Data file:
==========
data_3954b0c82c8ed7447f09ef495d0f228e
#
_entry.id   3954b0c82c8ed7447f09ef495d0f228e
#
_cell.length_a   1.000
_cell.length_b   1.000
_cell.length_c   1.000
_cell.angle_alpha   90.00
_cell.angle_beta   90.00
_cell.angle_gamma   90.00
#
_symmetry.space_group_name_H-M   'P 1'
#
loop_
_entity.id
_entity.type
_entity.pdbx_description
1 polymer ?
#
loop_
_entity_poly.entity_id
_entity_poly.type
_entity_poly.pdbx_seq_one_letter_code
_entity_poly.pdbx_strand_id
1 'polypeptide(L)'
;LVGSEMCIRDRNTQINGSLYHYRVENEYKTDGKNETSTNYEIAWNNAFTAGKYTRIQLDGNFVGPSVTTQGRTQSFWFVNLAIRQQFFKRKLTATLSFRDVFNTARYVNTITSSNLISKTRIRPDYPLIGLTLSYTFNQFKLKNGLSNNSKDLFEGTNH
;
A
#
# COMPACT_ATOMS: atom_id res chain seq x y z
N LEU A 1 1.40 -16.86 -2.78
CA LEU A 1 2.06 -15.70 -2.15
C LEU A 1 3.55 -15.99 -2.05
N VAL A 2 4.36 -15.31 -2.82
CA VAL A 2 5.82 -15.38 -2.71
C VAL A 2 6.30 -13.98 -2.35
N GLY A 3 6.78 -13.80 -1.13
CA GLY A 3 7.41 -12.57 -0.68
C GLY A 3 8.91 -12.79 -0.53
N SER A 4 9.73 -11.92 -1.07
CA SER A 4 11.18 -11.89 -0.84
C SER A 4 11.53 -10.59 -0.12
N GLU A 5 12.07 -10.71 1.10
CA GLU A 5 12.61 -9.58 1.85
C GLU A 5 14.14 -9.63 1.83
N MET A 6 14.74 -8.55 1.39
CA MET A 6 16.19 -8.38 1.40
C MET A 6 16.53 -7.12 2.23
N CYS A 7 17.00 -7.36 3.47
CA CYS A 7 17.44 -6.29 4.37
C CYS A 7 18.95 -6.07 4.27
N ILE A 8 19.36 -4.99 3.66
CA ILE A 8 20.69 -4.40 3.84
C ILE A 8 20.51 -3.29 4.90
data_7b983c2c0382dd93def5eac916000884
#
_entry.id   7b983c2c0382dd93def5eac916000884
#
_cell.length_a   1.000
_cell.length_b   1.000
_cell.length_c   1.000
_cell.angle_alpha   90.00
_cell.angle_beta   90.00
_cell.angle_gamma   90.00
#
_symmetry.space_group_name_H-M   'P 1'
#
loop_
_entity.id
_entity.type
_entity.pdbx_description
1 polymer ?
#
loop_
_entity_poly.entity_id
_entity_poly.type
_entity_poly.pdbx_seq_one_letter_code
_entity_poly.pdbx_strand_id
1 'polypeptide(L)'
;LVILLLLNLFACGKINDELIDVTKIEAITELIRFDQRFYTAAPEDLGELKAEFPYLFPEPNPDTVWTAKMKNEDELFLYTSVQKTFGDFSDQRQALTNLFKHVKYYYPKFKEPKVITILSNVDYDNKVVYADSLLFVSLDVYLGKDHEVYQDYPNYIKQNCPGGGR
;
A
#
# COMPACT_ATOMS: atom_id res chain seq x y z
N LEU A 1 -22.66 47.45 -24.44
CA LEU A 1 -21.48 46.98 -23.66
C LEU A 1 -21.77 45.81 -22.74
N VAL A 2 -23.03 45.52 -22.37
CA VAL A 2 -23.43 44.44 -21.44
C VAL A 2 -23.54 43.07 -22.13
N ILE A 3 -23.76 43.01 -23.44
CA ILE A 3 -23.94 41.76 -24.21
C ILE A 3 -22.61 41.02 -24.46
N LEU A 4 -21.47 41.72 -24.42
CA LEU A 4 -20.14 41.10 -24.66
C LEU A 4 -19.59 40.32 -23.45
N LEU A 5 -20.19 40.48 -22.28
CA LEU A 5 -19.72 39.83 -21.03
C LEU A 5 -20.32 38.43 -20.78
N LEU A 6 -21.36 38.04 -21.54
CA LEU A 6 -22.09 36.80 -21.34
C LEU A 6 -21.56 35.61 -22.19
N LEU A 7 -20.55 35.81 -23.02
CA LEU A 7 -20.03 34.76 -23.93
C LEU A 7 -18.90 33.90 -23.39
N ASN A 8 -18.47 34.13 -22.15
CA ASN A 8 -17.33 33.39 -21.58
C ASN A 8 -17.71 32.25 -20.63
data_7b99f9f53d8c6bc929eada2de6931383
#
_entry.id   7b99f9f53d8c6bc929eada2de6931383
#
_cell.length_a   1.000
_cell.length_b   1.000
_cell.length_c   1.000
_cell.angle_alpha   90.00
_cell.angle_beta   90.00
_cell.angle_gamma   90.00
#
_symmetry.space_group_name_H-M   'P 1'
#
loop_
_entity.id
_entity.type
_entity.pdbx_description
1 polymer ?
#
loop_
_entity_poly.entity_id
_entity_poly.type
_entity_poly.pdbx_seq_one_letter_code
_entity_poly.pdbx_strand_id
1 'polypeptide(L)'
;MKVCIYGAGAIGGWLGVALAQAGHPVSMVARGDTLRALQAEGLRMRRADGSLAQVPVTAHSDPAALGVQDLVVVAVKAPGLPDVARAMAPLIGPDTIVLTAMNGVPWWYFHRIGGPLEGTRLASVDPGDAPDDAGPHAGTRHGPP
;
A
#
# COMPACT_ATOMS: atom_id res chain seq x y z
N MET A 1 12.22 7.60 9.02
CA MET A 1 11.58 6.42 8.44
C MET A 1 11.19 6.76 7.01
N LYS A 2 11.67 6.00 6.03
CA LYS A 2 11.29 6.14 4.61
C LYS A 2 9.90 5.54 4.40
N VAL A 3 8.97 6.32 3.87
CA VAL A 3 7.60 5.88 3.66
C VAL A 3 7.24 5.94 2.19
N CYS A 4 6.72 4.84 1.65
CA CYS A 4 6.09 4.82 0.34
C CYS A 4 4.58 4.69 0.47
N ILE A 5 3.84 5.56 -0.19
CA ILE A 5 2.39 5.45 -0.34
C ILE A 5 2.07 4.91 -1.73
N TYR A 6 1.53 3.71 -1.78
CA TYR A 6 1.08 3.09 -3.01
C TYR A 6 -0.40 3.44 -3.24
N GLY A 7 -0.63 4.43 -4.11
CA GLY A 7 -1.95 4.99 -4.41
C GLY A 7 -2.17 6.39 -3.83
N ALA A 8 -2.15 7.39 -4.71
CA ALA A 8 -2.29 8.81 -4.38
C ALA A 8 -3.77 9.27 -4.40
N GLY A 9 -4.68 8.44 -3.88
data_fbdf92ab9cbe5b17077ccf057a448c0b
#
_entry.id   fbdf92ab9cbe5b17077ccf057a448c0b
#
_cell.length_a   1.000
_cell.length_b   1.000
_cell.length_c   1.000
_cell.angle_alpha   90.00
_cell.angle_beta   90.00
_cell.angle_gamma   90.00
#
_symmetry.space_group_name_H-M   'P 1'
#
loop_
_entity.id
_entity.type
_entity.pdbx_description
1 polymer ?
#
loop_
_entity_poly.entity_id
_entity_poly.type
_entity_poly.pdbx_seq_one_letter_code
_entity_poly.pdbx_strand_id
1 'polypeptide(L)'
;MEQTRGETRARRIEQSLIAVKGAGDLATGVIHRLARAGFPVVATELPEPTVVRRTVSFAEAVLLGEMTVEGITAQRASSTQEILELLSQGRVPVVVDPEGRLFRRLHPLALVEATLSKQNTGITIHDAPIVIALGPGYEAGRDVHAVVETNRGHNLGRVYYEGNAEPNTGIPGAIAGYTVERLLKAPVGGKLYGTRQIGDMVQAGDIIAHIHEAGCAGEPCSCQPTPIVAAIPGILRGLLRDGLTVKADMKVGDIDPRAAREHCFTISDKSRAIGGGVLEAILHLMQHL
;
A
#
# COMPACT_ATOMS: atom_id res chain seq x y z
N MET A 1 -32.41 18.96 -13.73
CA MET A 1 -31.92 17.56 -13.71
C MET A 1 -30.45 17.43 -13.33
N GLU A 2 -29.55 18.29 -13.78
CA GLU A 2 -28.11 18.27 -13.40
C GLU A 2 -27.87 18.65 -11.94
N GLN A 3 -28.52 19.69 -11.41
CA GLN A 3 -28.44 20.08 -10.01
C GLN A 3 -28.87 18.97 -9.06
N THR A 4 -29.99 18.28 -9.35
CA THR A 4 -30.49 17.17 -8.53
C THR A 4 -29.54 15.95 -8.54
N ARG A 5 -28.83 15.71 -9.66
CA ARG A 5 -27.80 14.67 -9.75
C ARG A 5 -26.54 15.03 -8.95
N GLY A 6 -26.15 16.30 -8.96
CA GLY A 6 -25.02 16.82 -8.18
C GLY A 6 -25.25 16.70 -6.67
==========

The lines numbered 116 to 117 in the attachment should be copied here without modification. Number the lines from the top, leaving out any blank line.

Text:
_cell.angle_alpha   90.00
_cell.angle_beta   90.00